Useful Links - Salinity and Water Quality

There are many useful sources of information on salinity in Australia and many salinity related web pages within the Department of Primary Industries, Parks, Water and Environment website. The objective of the DPIPWE salinity web pages is to provide access to information, reports and data specific to Tasmania. For generic information on salinity it is suggested that a general web search is done across Australian sites.

The following highlights some major websites external to this site which may be useful. The websites contain general information and the national websites, in particular, should be used with care, as local Tasmanian conditions and processes may differ from other areas in Australia. When specific Tasmanian information is needed, use this site, search for other Tasmanian sites and obtain expert advice from people familiar with Tasmania.

1. Tasmania State of Environment (SOE) report
The SoE Report contains information about issues (including an analysis of the salinity issue) affecting Tasmania's environment. It is designed for use by the community and policy makers to help inform decision-making across all spheres of government.
www.rpdc.tas.gov.au/soer/

2. Saltland Genie
The Saltland Genie is a good source of generic information on salinity and its management in Australia. Its focus is on the productive use of saline land. Many of the solutions are applicable in Tasmania but also seek local expert advice. The Genie presents the latest knowledge and tools for saltland management from the Sustainable Grazing on Saline Lands Initiative, the Co-operative Research Centre (CRC) for Plant-based Management of Salinity and the Future Farm Industries CRC, many state governments and other research and extension organizations.

The Genie helps you compare pros and cons of 11 possible options. He will show you what has worked for others and what could work for you. www.saltlandgenie.org.au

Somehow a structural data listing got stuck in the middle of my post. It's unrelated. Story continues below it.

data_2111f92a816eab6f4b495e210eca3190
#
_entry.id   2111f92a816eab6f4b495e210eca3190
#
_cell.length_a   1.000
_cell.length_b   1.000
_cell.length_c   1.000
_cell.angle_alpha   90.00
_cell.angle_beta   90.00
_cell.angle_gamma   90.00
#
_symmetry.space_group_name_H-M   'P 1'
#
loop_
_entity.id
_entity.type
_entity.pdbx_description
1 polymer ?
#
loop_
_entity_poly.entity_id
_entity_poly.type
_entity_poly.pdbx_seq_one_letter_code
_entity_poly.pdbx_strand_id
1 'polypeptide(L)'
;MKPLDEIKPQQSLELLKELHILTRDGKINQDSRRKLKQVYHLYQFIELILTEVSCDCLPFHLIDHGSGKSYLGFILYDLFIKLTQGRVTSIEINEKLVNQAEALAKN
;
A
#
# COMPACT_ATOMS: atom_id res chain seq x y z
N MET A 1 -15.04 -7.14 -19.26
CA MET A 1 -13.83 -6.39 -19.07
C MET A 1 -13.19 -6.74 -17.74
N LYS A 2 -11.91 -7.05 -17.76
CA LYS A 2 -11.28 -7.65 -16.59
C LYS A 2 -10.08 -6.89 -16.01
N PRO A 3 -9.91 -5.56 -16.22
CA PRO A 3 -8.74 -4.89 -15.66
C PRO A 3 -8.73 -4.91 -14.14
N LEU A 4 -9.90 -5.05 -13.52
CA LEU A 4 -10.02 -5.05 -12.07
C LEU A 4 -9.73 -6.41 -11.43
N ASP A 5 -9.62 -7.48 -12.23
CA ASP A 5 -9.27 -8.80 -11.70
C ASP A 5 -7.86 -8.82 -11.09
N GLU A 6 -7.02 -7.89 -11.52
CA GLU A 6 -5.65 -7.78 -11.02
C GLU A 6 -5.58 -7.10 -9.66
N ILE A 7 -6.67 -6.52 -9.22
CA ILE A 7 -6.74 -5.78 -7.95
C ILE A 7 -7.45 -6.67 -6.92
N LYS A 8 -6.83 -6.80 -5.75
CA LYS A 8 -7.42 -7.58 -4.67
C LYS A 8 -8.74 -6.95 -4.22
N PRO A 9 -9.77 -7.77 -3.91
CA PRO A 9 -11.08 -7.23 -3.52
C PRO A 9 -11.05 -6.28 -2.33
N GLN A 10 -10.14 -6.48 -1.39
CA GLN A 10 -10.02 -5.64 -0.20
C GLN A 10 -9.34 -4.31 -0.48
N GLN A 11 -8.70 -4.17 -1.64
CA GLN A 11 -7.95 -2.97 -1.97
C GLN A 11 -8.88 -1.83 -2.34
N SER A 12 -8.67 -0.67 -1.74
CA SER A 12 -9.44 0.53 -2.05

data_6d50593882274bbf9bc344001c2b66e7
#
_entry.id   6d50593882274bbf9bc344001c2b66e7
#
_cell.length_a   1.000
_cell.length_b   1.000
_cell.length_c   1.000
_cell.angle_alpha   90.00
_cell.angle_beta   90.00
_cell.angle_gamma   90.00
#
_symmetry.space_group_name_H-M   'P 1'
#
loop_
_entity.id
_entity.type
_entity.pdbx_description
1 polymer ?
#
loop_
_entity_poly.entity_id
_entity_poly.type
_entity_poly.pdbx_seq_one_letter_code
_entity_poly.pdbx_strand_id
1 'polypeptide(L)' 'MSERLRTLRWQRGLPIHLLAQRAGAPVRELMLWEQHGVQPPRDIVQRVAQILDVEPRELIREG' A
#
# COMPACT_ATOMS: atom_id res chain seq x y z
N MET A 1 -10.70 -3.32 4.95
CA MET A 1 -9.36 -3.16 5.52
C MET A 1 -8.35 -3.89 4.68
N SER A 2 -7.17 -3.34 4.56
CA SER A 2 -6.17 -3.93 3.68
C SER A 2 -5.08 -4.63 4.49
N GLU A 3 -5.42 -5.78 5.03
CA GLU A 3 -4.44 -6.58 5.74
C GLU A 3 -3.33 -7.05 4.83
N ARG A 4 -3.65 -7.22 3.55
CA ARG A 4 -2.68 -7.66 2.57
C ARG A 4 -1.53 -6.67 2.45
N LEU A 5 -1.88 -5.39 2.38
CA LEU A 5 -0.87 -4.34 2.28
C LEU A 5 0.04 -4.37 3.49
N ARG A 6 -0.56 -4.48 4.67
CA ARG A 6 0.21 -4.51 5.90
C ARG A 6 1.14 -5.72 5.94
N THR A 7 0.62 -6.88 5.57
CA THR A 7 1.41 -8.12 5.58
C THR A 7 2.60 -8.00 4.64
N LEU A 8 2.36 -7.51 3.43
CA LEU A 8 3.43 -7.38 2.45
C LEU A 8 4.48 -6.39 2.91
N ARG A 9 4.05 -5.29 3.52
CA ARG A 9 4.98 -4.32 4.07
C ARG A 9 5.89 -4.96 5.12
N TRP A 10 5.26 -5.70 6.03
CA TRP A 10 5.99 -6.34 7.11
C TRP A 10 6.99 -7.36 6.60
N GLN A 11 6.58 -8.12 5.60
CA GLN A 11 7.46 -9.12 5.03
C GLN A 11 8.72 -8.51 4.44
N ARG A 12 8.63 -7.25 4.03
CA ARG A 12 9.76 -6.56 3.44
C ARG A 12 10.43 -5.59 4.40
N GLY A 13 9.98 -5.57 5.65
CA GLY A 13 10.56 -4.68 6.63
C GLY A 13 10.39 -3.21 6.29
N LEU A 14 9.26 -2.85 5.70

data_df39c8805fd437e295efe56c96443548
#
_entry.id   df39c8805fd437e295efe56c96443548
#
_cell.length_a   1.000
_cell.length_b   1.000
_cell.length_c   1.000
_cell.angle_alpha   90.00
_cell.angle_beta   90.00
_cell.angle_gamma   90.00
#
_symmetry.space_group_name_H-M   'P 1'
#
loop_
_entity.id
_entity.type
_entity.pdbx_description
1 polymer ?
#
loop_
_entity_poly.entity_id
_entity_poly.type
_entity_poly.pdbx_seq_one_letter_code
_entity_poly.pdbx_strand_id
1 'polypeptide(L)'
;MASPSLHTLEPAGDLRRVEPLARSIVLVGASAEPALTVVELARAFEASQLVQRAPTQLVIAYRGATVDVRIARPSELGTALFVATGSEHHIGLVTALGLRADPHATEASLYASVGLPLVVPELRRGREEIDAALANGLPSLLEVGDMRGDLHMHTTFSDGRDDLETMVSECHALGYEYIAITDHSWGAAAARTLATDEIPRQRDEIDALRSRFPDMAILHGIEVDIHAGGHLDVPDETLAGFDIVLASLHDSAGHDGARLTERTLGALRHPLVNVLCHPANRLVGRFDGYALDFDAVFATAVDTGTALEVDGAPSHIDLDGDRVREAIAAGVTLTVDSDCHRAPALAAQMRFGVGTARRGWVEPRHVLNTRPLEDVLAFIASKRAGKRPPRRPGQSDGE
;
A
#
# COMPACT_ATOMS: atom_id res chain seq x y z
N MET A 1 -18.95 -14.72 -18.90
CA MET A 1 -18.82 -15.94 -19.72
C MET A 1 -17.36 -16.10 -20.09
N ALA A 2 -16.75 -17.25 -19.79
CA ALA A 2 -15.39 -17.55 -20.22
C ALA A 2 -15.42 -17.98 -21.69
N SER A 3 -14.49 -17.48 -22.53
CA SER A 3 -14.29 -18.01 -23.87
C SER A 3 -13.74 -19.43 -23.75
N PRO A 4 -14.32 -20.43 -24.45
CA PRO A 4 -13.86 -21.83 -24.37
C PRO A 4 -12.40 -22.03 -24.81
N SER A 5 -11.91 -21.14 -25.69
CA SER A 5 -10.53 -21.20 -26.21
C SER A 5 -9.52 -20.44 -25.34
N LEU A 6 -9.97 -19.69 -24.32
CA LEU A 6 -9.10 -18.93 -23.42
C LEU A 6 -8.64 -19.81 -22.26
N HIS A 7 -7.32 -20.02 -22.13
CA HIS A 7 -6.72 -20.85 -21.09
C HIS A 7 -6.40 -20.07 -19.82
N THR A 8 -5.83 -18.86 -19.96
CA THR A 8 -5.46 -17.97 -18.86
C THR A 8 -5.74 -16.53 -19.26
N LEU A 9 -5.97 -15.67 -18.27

3. Tasmanian Natural Resource Management regions
Since 2005 the NRM regions have been managing significant NRM programs, activities and projects including most of the Tasmanian National Action Plan for Salinity and Water Quality land salinity project investment. For information on their NRM strategies, discussion papers, copies of project reports and other regional information on salinity at Regional Natural Resource Management: As many reports are in the process of being completed and therefore are not on the website it is also suggested that you contact each NRM region for information.

NRM North
Level 2, McKenzie Building
63-65 Cameron Street
(PO Box 1224)
LAUNCESTON TAS 7250
Ph: (03) 6333 7777
Fax: (03) 6334 2822
admin@nrmnorth.org.au
NRM South
313 Macquarie Street
(PO Box 425)
SOUTH HOBART TAS 7004
Phone: 03 6221 6111
Fax: 03 6221 6166
admin@nrmsouth.org.au
Cradle Coast
Located: Cradle Coast Authority
30 Marine Terrace (PO Box 338)
BURNIE TAS 7320
Phone: 03 6431 6285
Fax: 03 6431 7014
Mobile: 0438 450 837
admin@cradlecoast.com

4. King Island Natural Resource Management Group
This group has undertaken significant salinity project work. See: www.kingisland.net.au/~naturalresources/


5. National Dryland Salinity Program
The CRC Salinity concluded at the end of June 2007 and was replaced by its successor, the Future Farm Industries Cooperative Research Centre (FFI CRC) with a wider research brief to improve sustainability and productivity through the use of perennials.

7. Mineral Resources Tasmania (MRT) - Groundwater Information
Mineral Resources Tasmania has built up a comprehensive database of groundwater information in its TIGER database including some information on salinity. See the NRM regional links above and look under Community information.

8. Department of Primary Industries, Parks, Water and Environment - Groundwater Information
Currently most DPIPWE groundwater data is not on-line but can be obtained by contacting the Department. Data is held by Water and Marine Resources Division and by the Resources Management and Conservation Division. Telephone 1300 368 550 (local call rates in Australia)

Note: Many websites and documents available on them are under constant review, so continually return to the websites and check for the latest versions.



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